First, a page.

surviving the sixth

words: tim struby

photography: james michelfelder

On Saturday, April 29, as the bell rang at Wembley Stadium for the sixth round, Anthony Joshua didn’t know he was about to fight in the most critical round of his life. The 27-year-old certainly knew the importance of the bout. Joshua, undefeated in 18 pro fights (with 18 KOs), was facing Wladimir Klitschko (63-4, 53 KOs) for the undisputed Heavyweight Championship of the world. Until a loss last year, Klitschko had dominated the division for nearly a decade. At 41, he had been in 29 title fights (wining 25 of them), defeated a dozen former/current World Champions and had cemented his legacy as one of the greatest heavyweights in history. Joshua, on the other hand, was the future; a British amateur champion after only 18 amateur fights, winner of a 2012 Olympic gold medal, a heavy-handed yet humble young man thought to the brightest hope to reignite a moribund division. The fight had captivated the boxing world as well as the entirety of England and 90,000 of Joshua’s countrymen—the biggest boxing crowd in Wembley history—had come to bear witness and see if the young Brit was ready and able to take his place in history.

The two men stepped cautiously towards each other. Why wouldn’t they? Both stood 6’ 6” and together they weighed close to a quarter ton. They also intimately knew each other’s power; in 2014 they’d sparred 25 rounds when Klitschko invited Joshua to his training camp. And they’d also just survived one of the most electrifying three minutes in recent heavyweight memory. In the opening seconds of the fifth round, a short left hook from Joshua badly hurt Klitschko, opened up a gash over his left eye and shortly thereafter the Ukrainian went down. But Klitschko got up, Joshua punched himself tired and by the end of the round the Brit himself was in trouble.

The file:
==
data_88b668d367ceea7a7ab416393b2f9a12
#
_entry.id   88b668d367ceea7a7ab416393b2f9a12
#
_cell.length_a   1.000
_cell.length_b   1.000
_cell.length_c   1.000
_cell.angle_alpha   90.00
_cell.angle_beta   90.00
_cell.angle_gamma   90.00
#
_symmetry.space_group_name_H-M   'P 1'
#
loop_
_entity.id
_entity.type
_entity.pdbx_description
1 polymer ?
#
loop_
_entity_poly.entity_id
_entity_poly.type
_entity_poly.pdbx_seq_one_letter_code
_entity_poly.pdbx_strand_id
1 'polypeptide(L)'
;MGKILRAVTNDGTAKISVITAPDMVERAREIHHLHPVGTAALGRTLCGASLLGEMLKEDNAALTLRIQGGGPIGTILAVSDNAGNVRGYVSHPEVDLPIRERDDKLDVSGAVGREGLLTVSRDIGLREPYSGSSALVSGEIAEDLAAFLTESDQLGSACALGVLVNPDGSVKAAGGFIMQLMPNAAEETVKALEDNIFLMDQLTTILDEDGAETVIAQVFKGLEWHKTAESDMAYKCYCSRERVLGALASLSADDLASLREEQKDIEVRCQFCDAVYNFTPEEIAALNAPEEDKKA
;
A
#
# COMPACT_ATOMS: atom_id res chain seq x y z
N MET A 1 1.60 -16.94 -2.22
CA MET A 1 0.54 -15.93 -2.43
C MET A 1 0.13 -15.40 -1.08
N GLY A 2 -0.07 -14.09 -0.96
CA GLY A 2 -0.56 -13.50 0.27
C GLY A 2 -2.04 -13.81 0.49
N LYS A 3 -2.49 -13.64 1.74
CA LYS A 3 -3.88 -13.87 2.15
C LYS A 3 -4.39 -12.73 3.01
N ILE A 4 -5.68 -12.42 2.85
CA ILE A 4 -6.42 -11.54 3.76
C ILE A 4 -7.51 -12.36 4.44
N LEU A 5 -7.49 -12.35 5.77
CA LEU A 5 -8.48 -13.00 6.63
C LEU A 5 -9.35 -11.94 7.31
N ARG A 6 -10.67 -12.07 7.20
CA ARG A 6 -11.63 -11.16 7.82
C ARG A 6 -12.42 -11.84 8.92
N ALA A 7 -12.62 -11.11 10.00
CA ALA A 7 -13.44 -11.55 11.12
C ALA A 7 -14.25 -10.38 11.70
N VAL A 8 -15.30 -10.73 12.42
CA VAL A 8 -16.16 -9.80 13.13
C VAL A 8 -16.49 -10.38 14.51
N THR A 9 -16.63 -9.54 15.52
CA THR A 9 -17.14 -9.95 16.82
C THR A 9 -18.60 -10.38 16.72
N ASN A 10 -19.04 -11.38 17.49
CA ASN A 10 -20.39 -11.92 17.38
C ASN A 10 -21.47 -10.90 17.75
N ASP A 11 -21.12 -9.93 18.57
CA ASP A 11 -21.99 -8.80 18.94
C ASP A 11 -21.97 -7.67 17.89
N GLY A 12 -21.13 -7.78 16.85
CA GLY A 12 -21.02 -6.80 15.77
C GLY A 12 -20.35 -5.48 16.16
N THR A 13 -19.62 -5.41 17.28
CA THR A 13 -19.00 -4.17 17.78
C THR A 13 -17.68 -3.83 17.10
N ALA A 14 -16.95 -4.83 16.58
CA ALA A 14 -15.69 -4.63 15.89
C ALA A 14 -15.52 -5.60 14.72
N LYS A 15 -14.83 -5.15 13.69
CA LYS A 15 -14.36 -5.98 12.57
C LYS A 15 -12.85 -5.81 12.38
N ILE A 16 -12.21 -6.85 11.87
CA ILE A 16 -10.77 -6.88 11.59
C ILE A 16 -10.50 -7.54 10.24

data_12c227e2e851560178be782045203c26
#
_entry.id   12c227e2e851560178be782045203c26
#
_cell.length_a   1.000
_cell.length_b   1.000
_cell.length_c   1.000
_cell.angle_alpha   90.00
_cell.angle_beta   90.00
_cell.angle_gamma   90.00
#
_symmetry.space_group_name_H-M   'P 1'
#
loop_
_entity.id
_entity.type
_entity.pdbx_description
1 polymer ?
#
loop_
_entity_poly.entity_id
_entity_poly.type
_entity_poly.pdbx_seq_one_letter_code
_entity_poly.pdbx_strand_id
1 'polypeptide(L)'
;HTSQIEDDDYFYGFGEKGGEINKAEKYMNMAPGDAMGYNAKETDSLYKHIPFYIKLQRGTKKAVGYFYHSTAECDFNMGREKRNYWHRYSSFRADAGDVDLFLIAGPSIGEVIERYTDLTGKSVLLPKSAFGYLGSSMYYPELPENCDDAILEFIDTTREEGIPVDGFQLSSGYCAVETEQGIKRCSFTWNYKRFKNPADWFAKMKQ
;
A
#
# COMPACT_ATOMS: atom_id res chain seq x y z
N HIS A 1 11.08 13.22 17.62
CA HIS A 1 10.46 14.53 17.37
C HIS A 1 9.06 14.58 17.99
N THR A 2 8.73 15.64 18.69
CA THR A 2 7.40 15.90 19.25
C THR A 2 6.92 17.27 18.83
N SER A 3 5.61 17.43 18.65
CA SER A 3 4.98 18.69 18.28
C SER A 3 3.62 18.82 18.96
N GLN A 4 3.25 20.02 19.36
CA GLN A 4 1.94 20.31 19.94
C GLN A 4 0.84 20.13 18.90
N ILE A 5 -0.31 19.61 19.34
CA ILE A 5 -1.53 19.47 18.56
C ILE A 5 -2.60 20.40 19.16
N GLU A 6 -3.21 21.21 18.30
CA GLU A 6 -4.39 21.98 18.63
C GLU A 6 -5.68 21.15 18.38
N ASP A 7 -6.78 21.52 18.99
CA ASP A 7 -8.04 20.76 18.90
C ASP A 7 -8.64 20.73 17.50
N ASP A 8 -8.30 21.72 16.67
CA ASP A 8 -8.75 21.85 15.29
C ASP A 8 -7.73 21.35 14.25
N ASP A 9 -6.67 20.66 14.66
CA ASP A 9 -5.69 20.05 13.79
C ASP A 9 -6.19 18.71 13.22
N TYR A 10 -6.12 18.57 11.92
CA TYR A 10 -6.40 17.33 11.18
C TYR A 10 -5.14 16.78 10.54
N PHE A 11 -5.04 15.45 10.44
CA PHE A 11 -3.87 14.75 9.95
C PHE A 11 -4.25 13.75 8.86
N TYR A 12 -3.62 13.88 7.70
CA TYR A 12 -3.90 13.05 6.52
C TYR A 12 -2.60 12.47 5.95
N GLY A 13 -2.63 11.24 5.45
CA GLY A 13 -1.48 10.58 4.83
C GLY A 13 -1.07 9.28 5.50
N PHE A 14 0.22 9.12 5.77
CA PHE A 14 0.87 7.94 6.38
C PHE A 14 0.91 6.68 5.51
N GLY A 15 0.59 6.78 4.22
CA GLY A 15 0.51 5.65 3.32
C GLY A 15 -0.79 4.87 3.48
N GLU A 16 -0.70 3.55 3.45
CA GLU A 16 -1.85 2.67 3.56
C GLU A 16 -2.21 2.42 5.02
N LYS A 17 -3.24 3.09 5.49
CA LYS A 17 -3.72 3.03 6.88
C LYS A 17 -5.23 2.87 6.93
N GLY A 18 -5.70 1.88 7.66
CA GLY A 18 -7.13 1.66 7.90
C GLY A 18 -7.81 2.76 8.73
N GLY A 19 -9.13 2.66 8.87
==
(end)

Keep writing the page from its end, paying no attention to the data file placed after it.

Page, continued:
The first minute of the sixth round was uneventful. The pair traded only a handful of punches. Joshua landed a right hand, Klitschko a couple of jabs. But then it happened. Klitschko fired a straight right hand that connected flush to the center of Joshua’s face. The 27-year-old’s knees buckled and he crumpled to the canvas. There, in that instant, he was no longer the millionaire golden child with A-list endorsement deals and the heir apparent to Lennox Lewis, the last great British big man. He was just Anthony Oluwafemi Olaseni Joshua, ten seconds away from his life unraveling. As the ref began his count, a stunned Joshua rolled off of his back on onto all fours. He caught his breath. Steadied himself. And the 90,000 faithful wondered if the passing of the proverbial torch was premature.

Joshua stood up, but was far from safe. He was shaky, exhausted and still had had to survive the minute and a half remaining in the round. There were no shortage of doubters. “I don’t think this kid can recover,” barked HBO commentator Roy Jones, Jr.